Hundreds of small cetaceans were stranded along Peru's northern coast earlier this year. While the event is under investigation, Peru's government should be setting up programmes to monitor marine pollution and taking precautions to protect the coastal ecosystem.
The dead animals comprised mainly long-beaked common dolphins (Delphinus capensis) and Burmeister's porpoises (Phocoena spinipinnis). They had internal trauma and lesions that could have been caused by underwater noise effects (see http://go.nature.com/tbfi7n). Although military sonar is known to induce cetacean strandings, no naval exercises had been reported in the area. Neither had there been any seismic testing associated with gas and oil exploration, which can also be a contributor.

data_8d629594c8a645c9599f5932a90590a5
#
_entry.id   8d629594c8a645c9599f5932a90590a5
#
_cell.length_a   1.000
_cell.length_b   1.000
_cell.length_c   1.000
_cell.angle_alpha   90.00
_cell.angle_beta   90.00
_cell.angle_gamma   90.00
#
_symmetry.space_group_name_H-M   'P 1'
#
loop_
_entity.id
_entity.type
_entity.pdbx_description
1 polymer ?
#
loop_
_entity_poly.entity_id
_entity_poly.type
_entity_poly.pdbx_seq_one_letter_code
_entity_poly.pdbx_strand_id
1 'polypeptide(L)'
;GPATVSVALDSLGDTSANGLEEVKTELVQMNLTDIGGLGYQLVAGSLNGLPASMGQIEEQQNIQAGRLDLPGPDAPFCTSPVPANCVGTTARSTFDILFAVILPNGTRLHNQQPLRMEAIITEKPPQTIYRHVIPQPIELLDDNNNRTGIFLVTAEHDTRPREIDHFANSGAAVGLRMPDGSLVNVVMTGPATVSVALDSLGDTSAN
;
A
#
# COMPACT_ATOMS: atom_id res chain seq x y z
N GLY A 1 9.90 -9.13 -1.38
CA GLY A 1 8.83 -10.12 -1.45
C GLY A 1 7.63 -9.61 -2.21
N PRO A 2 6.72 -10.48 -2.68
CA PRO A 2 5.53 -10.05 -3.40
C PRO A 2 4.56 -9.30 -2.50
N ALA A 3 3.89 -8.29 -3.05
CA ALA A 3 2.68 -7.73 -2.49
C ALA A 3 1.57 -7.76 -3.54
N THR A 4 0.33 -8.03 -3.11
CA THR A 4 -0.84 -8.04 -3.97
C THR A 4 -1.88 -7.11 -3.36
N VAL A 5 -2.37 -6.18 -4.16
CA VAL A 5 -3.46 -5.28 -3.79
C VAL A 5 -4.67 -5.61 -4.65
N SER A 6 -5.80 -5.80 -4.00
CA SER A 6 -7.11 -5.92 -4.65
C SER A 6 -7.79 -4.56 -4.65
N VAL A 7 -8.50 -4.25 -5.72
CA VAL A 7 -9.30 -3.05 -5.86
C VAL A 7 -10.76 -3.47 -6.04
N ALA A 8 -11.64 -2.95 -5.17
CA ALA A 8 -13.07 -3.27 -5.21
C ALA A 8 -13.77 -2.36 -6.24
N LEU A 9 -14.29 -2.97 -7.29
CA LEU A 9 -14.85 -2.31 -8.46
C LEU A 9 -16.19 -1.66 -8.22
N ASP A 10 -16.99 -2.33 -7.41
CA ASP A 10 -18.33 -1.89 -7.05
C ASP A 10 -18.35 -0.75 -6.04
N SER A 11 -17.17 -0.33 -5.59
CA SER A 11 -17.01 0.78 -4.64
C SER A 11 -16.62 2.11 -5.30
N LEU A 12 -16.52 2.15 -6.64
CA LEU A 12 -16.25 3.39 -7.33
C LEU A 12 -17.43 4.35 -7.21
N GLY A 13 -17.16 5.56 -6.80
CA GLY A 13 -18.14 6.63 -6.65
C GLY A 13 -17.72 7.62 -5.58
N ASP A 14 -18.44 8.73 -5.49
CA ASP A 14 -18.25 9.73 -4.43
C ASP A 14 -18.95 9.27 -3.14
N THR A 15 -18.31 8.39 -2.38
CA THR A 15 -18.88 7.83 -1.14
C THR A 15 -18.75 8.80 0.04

Persistent pollutants that accumulate in cetaceans could be a factor. These weaken cetacean immune systems, making them more susceptible to infection (P. Ross Hum. Ecol. Risk Assess. 8, 277–292; 2002), exacerbated by food shortages during El Niño episodes and harmful algal blooms.